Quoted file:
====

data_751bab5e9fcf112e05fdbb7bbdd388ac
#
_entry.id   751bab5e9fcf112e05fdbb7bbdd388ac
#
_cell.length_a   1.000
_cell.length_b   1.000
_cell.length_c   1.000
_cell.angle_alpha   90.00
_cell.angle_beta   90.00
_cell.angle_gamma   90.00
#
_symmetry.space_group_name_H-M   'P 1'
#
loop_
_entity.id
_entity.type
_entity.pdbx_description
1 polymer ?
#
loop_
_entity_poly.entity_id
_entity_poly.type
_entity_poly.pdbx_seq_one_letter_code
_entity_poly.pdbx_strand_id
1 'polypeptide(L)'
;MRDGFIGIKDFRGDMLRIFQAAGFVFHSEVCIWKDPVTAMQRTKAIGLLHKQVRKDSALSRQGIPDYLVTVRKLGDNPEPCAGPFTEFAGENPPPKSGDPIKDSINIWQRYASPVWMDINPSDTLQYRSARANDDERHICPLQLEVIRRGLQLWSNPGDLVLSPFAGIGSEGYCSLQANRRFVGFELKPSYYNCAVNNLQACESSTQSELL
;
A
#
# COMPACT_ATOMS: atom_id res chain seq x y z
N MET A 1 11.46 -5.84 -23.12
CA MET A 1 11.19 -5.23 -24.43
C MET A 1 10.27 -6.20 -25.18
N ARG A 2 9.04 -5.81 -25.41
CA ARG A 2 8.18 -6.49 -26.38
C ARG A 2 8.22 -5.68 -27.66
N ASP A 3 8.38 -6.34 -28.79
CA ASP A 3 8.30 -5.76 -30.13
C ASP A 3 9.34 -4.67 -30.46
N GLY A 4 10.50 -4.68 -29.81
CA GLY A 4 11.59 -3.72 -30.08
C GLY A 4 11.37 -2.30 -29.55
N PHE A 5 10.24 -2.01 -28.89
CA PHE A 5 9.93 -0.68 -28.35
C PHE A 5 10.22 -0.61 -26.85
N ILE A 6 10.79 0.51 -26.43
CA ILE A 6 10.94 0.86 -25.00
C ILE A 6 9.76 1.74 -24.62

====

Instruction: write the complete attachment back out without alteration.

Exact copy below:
data_751bab5e9fcf112e05fdbb7bbdd388ac
#
_entry.id   751bab5e9fcf112e05fdbb7bbdd388ac
#
_cell.length_a   1.000
_cell.length_b   1.000
_cell.length_c   1.000
_cell.angle_alpha   90.00
_cell.angle_beta   90.00
_cell.angle_gamma   90.00
#
_symmetry.space_group_name_H-M   'P 1'
#
loop_
_entity.id
_entity.type
_entity.pdbx_description
1 polymer ?
#
loop_
_entity_poly.entity_id
_entity_poly.type
_entity_poly.pdbx_seq_one_letter_code
_entity_poly.pdbx_strand_id
1 'polypeptide(L)'
;MRDGFIGIKDFRGDMLRIFQAAGFVFHSEVCIWKDPVTAMQRTKAIGLLHKQVRKDSALSRQGIPDYLVTVRKLGDNPEPCAGPFTEFAGENPPPKSGDPIKDSINIWQRYASPVWMDINPSDTLQYRSARANDDERHICPLQLEVIRRGLQLWSNPGDLVLSPFAGIGSEGYCSLQANRRFVGFELKPSYYNCAVNNLQACESSTQSELL
;
A
#
# COMPACT_ATOMS: atom_id res chain seq x y z
N MET A 1 11.46 -5.84 -23.12
CA MET A 1 11.19 -5.23 -24.43
C MET A 1 10.27 -6.20 -25.18
N ARG A 2 9.04 -5.81 -25.41
CA ARG A 2 8.18 -6.49 -26.38
C ARG A 2 8.22 -5.68 -27.66
N ASP A 3 8.38 -6.34 -28.79
CA ASP A 3 8.30 -5.76 -30.13
C ASP A 3 9.34 -4.67 -30.46
N GLY A 4 10.50 -4.68 -29.81
CA GLY A 4 11.59 -3.72 -30.08
C GLY A 4 11.37 -2.30 -29.55
N PHE A 5 10.24 -2.01 -28.89
CA PHE A 5 9.93 -0.68 -28.35
C PHE A 5 10.22 -0.61 -26.85
N ILE A 6 10.79 0.51 -26.43
CA ILE A 6 10.94 0.86 -25.00
C ILE A 6 9.76 1.74 -24.62